Mr. McNulty: I was asked to respond to a couple of points. I shall happily take back to Baroness Ashton people's kind words, which I heartily endorse all round. Once or twice, she invoked me as her Big Brother, nastier version in the Commons, but it got the job done, which is what matters.

The hon. Member for Ashford (Damian Green) made a fair point when he asked for an assurance that the new powers would not subject people to restrictions over and above existing powers that apply to a person with an in-country appeal against a decision to refuse, vary or curtail leave. I happily give that commitment. The amendments create a new power to make a removal decision while a person has continuing leave, but they do not create new powers to restrict a person's activities, so because people will have continuing leave during an appeal they cannot be detained, or required to report, during the currency of their appeal.

I concur with the point that my hon. Friend the Member for Walthamstow (Mr. Gerrard) knows far more than anybody else about these matters. Happily for me, this is my first immigration Bill; my hon. Friend has worked on all of them since 1997. We do not always agree about them, but I certainly agree about his integrity and the informed manner with which he puts his case.

My hon. Friend made two points. One was about practicality and goes beyond the Bill. The second was specific to the Bill and I can tell him that, yes, people will have continuing leave on the same terms; for example, if they were able to work before the original decision, they can continue to do so before the appeal. We discussed that at length in Committee.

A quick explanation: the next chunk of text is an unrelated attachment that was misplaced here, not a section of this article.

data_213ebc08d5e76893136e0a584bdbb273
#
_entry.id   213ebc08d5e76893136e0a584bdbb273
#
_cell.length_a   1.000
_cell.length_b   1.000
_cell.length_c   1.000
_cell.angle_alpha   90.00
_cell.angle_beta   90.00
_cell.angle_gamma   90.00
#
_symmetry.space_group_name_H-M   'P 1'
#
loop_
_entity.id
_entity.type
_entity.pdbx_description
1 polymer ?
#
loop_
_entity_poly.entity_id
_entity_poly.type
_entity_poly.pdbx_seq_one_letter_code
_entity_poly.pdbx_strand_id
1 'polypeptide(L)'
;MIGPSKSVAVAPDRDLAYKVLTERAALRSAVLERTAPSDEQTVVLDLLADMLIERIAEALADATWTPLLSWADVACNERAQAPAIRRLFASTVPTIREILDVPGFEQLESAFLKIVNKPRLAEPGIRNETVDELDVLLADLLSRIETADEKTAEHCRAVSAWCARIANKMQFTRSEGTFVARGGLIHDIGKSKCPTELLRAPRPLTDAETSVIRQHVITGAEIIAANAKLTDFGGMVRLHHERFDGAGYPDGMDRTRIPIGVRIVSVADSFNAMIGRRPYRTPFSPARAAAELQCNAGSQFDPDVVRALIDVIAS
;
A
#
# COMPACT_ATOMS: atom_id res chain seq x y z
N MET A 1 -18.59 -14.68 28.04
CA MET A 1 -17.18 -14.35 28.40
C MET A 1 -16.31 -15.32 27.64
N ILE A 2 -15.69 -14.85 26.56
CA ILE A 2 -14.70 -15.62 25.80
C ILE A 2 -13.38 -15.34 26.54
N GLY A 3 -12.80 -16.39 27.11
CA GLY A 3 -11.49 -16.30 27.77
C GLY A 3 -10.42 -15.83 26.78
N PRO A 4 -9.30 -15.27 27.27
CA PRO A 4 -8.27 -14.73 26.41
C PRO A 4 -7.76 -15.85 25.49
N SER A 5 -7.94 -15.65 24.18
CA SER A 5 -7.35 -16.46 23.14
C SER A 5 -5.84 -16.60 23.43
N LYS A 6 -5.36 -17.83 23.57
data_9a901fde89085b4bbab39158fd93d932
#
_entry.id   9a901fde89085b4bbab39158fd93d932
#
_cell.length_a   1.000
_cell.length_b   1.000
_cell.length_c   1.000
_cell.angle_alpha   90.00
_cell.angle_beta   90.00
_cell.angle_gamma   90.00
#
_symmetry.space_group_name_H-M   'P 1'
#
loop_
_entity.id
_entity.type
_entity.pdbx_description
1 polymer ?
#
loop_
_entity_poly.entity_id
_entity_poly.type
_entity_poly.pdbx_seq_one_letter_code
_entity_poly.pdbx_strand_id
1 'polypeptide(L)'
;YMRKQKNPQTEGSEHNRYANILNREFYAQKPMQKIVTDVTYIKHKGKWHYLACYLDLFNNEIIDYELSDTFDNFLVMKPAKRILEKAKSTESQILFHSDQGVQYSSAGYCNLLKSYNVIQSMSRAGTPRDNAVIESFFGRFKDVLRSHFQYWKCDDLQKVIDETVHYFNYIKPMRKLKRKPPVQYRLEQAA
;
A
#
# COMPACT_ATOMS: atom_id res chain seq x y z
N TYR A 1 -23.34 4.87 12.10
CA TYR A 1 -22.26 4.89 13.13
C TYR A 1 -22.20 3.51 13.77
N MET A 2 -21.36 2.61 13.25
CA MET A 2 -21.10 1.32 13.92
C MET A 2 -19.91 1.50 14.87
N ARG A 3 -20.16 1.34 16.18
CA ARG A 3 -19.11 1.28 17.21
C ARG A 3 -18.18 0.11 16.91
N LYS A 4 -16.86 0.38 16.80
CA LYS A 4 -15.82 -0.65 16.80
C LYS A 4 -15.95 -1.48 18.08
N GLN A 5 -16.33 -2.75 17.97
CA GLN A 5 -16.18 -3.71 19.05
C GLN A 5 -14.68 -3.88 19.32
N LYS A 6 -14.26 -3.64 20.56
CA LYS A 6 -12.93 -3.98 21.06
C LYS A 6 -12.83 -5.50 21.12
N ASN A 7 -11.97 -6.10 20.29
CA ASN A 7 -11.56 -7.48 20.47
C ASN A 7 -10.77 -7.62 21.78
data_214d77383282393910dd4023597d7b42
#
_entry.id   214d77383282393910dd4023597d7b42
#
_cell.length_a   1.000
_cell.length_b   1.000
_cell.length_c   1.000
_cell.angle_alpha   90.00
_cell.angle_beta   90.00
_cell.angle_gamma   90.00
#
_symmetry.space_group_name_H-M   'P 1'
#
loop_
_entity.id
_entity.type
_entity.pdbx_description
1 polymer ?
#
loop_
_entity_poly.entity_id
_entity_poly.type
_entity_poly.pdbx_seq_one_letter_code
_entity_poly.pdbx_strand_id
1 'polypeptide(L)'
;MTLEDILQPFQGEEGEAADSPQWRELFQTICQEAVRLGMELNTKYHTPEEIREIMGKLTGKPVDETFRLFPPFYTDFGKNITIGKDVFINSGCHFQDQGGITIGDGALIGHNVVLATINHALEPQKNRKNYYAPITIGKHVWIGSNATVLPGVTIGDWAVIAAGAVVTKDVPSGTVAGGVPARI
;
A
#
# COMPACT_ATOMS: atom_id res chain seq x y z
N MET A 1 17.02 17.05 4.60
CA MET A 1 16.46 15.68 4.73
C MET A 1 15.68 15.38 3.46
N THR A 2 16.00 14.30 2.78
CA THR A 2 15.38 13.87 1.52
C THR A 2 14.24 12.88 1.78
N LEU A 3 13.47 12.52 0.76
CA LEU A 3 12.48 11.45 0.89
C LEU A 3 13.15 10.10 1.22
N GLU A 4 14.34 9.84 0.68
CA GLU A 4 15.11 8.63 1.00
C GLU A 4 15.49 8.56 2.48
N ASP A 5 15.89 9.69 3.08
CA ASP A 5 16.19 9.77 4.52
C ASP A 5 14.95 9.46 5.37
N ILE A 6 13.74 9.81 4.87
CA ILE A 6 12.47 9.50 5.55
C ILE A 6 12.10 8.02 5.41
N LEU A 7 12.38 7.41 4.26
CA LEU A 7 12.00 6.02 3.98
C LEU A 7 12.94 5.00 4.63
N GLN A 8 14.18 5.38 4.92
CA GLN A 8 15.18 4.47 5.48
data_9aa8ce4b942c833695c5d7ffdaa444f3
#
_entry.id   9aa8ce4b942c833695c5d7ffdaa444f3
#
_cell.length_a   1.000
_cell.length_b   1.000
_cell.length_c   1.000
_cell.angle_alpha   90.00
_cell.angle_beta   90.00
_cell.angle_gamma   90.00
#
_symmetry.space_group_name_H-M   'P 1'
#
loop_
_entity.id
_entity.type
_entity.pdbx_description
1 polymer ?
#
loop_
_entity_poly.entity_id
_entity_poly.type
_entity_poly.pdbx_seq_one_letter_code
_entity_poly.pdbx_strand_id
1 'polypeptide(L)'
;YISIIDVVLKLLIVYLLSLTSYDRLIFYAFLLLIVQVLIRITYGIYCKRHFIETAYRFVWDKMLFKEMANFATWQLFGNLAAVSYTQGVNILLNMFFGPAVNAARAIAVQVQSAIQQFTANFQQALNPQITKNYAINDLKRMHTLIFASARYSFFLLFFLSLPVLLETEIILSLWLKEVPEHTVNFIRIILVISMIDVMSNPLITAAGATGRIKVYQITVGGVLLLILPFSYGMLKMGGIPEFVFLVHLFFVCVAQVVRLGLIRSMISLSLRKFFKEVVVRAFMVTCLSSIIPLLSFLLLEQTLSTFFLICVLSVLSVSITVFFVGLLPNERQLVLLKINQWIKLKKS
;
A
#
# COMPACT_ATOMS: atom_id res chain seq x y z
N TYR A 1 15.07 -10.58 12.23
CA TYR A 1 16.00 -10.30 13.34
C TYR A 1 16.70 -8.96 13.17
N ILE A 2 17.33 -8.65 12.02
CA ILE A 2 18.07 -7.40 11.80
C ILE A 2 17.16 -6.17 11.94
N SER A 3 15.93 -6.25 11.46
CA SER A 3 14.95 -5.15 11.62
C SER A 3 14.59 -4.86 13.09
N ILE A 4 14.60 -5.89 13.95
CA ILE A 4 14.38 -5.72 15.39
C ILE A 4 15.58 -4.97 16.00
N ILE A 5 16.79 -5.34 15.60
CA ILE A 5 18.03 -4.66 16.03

My hon. Friend's second point, which related more to the practicalities, was how we could reach clarity about a person's continuing status during the appeal. We need to consider that in some detail, but I hope that he agrees that it is a question of practicalities—how we get the message across and raise awareness—rather than substantial to the amendments. We accept the amendment and I commend it to the House.

Lords amendment agreed to.

Lords amendments Nos. 2 to 5 agreed to.
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Clause 4

Entry Clearance

Lords amendment: No. 6.

3.45 pm

Mr. McNulty: I beg to move, That this House agrees with the Lords in the said amendment.